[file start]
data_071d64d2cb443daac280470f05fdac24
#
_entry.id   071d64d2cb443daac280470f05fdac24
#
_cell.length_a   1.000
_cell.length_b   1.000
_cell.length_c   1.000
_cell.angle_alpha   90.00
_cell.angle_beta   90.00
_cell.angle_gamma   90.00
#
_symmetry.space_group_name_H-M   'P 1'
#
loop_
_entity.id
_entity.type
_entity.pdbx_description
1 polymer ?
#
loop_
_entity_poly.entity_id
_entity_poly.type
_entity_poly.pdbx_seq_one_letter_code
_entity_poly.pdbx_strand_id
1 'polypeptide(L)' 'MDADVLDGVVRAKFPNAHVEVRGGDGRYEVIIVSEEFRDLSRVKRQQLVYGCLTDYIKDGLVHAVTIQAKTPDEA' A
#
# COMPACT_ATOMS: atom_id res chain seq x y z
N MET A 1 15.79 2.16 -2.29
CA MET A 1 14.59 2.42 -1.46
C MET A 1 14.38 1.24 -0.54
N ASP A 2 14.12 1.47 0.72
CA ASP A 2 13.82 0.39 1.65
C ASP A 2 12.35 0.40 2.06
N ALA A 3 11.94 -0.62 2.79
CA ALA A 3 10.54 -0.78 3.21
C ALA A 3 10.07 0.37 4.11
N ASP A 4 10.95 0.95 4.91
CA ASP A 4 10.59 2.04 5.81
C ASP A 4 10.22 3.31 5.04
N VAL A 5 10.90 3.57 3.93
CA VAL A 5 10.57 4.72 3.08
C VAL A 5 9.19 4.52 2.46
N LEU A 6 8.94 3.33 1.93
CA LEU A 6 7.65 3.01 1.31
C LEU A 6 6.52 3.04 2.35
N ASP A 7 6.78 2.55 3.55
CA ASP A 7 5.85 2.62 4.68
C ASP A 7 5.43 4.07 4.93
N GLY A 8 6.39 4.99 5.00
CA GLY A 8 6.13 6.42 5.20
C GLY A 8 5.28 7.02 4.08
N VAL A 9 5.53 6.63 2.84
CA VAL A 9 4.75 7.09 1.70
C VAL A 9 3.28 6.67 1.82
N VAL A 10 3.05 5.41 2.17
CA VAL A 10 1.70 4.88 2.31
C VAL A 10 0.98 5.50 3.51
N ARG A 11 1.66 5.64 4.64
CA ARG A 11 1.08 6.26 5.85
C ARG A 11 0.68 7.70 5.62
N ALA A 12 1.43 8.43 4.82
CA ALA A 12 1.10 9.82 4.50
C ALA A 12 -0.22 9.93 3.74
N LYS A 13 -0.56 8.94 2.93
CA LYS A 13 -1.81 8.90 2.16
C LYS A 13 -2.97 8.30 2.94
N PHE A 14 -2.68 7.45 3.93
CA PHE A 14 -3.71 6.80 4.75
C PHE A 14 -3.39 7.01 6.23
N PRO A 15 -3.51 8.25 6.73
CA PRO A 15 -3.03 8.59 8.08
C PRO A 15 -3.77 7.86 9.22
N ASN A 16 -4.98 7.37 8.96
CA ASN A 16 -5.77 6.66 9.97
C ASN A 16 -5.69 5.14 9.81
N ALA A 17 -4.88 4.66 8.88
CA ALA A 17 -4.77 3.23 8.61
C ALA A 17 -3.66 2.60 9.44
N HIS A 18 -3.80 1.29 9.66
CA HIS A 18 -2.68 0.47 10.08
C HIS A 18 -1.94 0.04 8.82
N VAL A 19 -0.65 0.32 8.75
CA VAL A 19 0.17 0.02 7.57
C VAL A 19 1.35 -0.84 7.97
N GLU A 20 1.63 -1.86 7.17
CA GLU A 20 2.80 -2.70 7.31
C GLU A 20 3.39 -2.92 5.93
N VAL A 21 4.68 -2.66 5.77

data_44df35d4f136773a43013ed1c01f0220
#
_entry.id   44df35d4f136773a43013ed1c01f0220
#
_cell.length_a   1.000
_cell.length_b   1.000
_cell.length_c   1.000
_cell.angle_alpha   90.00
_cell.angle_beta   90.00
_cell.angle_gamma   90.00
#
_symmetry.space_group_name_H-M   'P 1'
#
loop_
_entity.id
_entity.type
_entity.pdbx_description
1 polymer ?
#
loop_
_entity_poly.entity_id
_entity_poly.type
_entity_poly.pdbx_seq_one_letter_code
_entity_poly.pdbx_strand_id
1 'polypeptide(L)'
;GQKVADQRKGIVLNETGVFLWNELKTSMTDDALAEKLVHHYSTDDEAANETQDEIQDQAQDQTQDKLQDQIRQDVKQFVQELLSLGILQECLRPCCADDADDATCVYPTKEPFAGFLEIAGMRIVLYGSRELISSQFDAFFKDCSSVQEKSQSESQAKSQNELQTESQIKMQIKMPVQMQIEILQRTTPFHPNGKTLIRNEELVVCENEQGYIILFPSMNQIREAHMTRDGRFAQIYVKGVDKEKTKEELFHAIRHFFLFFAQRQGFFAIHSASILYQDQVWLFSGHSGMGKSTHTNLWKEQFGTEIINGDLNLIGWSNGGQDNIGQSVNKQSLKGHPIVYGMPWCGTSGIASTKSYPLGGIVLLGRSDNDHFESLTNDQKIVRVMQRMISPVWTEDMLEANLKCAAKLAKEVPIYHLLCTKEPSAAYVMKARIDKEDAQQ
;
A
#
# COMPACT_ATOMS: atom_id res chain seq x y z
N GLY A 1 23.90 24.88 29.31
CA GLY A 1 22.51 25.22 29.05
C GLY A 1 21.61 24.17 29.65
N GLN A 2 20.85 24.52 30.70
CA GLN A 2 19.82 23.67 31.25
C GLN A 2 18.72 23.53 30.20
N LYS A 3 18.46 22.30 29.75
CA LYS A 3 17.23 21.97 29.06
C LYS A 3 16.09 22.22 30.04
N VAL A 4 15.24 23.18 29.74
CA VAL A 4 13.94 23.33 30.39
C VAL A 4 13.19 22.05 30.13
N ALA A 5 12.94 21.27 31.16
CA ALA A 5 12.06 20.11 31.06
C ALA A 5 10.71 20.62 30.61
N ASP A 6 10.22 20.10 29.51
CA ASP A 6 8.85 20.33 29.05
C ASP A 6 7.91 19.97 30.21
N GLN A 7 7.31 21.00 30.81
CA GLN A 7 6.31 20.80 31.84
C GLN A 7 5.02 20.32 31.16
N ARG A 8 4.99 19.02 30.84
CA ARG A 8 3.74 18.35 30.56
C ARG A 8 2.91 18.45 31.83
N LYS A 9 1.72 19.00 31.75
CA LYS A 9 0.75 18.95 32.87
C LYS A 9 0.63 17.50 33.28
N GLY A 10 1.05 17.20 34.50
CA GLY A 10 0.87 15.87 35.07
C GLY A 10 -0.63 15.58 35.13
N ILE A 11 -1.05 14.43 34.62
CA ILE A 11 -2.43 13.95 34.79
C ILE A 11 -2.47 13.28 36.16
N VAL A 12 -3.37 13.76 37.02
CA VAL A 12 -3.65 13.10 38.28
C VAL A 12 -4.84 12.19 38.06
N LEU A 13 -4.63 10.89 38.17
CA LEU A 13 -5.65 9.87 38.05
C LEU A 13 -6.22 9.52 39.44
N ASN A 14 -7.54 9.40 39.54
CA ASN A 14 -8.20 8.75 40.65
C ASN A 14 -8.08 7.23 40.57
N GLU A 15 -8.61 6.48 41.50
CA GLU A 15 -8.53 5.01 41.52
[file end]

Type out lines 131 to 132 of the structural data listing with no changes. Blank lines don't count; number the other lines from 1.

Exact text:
N ALA A 5 12.94 21.27 31.16
CA ALA A 5 12.06 20.11 31.06